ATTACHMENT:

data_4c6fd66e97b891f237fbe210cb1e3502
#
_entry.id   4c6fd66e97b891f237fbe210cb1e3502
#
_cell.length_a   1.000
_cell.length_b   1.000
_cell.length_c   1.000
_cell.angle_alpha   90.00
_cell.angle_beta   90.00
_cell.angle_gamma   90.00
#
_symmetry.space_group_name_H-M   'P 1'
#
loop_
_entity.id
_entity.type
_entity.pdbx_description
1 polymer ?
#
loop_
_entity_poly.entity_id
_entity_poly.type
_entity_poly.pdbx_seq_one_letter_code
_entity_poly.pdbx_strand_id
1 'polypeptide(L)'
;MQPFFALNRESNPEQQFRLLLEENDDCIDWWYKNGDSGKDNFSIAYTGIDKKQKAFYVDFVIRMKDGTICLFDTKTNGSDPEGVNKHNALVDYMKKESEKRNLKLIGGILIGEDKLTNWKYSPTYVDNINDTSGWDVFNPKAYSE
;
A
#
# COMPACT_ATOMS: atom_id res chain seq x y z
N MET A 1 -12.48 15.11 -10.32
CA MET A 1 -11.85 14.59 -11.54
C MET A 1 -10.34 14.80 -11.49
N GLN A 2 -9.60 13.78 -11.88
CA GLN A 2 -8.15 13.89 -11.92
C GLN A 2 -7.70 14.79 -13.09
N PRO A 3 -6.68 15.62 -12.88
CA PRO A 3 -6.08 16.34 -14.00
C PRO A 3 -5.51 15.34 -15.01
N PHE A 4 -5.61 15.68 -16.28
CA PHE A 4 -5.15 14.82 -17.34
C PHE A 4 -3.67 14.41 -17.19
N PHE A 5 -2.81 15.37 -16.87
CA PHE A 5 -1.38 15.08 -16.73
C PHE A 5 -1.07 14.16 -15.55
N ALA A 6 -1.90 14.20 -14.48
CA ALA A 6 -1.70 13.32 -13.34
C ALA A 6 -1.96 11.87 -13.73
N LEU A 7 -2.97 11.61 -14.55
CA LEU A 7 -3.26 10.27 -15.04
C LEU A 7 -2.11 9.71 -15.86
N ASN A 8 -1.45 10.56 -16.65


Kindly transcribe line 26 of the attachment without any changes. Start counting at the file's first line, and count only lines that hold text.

;MQPFFALNRESNPEQQFRLLLEENDDCIDWWYKNGDSGKDNFSIAYTGIDKKQKAFYVDFVIRMKDGTICLFDTKTNGSDPEGVNKHNALVDYMKKESEKRNLKLIGGILIGEDKLTNWKYSPTYVDNINDTSGWDVFNPKAYSE